English Curriculum

High quality literature is at the heart of our English curriculum at Keston. Most of our writing is based on CLPE Power of Reading texts which help develop a love of both reading and writing across the school.  Other writing is based around our curriculum, taking advantage of exciting cross-curricular links that engage all learners.  Our English teaching objectives are taken from the National Curriculum programmes of study to ensure a progression of skills are taught developing both compositional and transcriptional skills in writing.

Every one of our staff is committed to ensuring our children become fluent readers who understand what they are reading and articulate writers in order for them to access all curriculum areas now and going forward.  We know the importance of spoken language and how it underpins reading and writing.

We have a strong belief that children deserve to study and listen to whole books and not just extracts – we are convinced it is the only way they will learn to love literature. We teach reading skills initially through phonics and as children gain more confidence we look at the reading domains through VIPERS lessons.  For these lessons we use good quality fiction, non-fiction and poetry to explore a range of reading skills and develop a love of reading and their comprehension skills.  From Nursery and Reception to Year 6, we have a strong ethos of reading for pleasure.  In Reception, children take home books of their choosing to share with an adult alongside a book that matches their phonic knowledge and this continues until the end of key stage 1.  In key stage 2, children get an opportunity to borrow books from our library on a weekly basis to read alongside a book at their level from our vibrant book corners.  We understand that nurturing reading for pleasure is vital to enhance children’s life chances.

English WW

Speaking and Listening

At Keston our aim is for children to learn to communicate their thoughts, ideas and opinions clearly and succinctly, as well as to listen to and reflect on the ideas of others. We encourage children to turn-take in conversations and adapt their speech to a range of situations and audiences. From an early age, the children are encouraged to participate in a range of activities such as drama and role-play.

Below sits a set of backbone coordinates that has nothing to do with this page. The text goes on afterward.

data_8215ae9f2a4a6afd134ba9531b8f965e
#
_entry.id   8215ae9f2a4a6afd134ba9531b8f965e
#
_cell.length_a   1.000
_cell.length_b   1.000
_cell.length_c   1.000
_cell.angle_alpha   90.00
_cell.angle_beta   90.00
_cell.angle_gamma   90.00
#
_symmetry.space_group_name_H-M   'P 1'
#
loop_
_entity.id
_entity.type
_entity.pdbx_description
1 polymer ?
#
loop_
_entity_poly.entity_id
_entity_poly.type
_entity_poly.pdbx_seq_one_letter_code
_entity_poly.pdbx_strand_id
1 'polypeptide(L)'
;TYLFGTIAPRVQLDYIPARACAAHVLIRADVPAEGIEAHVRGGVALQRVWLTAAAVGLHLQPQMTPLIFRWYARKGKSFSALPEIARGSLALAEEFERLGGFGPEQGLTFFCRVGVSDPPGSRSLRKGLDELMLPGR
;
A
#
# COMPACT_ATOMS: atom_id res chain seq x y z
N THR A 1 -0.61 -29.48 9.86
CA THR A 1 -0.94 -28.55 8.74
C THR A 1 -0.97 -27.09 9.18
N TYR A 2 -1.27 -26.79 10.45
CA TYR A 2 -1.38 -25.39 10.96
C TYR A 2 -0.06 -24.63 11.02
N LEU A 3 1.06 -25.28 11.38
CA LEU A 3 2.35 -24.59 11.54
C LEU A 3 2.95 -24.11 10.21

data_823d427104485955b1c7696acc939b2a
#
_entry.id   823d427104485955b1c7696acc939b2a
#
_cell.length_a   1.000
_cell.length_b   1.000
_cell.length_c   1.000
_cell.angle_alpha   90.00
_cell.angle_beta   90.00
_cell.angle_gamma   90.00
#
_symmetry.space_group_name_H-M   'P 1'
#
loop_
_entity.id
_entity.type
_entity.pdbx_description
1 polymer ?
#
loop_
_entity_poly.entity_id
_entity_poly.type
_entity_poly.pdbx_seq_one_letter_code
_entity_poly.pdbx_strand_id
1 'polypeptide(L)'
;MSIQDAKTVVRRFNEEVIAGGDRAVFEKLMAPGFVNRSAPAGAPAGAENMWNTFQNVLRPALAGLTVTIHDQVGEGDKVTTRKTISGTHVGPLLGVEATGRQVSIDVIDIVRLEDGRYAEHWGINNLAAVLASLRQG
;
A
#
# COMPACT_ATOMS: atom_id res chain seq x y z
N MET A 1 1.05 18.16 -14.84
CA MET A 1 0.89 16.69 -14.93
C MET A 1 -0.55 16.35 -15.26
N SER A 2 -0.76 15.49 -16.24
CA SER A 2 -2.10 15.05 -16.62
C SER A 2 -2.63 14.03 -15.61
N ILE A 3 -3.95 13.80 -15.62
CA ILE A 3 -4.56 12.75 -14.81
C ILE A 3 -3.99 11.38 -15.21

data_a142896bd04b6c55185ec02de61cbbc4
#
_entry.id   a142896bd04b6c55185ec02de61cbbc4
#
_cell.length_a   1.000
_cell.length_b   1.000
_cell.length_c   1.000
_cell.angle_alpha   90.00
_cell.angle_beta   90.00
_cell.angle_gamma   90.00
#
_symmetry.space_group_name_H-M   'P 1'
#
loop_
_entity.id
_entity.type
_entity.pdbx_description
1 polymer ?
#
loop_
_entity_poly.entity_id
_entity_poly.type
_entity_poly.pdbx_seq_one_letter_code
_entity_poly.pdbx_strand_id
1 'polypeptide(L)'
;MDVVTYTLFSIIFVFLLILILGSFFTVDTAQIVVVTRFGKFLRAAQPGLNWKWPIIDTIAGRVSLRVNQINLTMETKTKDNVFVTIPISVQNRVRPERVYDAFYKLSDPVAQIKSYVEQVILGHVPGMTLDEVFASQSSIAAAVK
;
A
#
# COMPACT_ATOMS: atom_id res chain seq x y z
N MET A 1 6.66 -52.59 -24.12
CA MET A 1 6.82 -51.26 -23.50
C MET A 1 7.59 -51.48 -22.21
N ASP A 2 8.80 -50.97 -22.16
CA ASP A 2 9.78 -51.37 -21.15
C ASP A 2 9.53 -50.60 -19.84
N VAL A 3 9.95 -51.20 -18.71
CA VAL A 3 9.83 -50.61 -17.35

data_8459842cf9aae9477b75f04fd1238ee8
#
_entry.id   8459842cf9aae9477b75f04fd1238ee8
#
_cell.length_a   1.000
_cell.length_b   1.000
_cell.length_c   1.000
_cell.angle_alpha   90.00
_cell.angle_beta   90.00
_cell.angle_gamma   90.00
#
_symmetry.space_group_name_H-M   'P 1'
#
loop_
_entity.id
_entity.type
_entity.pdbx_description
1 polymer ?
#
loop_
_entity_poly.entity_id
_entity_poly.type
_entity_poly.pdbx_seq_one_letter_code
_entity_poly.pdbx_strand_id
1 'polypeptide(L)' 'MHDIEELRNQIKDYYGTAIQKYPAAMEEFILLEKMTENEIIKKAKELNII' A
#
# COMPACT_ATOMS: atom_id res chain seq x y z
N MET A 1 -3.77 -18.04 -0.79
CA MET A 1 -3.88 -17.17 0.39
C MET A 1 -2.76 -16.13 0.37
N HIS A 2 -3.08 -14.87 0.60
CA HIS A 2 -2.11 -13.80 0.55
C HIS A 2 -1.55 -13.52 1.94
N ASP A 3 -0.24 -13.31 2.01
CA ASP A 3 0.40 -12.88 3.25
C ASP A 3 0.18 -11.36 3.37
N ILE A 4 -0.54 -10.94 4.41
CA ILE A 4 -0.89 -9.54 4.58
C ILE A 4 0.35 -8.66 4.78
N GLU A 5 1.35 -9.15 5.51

Writing is developed from an early age by mark making and activities to develop fine motor skills.

We aim for our children to develop their ability to write in a wide range of genres, including fiction, non-fiction and poetry.

In KS1 children are taught to use finger spaces, full stops and capital letters and progress to using other forms of punctuation such as question and exclamation marks. They are taught about using engaging and meaningful vocabulary to make their writing interesting. By the end of KS1, pupils begin to edit and improve their writing.

In KS2, pupils develop competence in the accuracy of grammar, punctuation and spelling and the structure of text composition. Children are taught the skills of planning and drafting an extended piece of writing, organising their work coherently and the processes of evaluation and editing. Pupils will apply their skills through a range of genres, considering vocabulary and structures appropriate for the purpose and audience.


Reading for pleasure

At Keston we want children to develop enjoyment of reading. We encourage children to read for pleasure and to develop the ability to read fluently and with understanding.
We have two libraries that all classes have access to throughout the week, which are generously stocked with age appropriate and popular texts.


From year one we use VIPERS to support whole class teaching of reading.
VIPERS is an acronym to aid the recall of the 6 reading domains as part of the UK’s reading curriculum. They are the key areas which we feel children need to know and understand in order to improve their comprehension of texts. VIPERS stands for

• Vocabulary
• Inference
• Prediction
• Explanation
• Retrieval
• Sequence or Summarise

The 6 domains focus on the comprehension aspect of reading and not the mechanics: decoding, fluency, prosody etc. As such, VIPERS is not a reading scheme but rather a method of ensuring that teachers ask, and students are familiar with, a range of questions. They allow the teacher to track the type of questions asked and the children’s responses to these which allows for targeted questioning afterwards.

book corner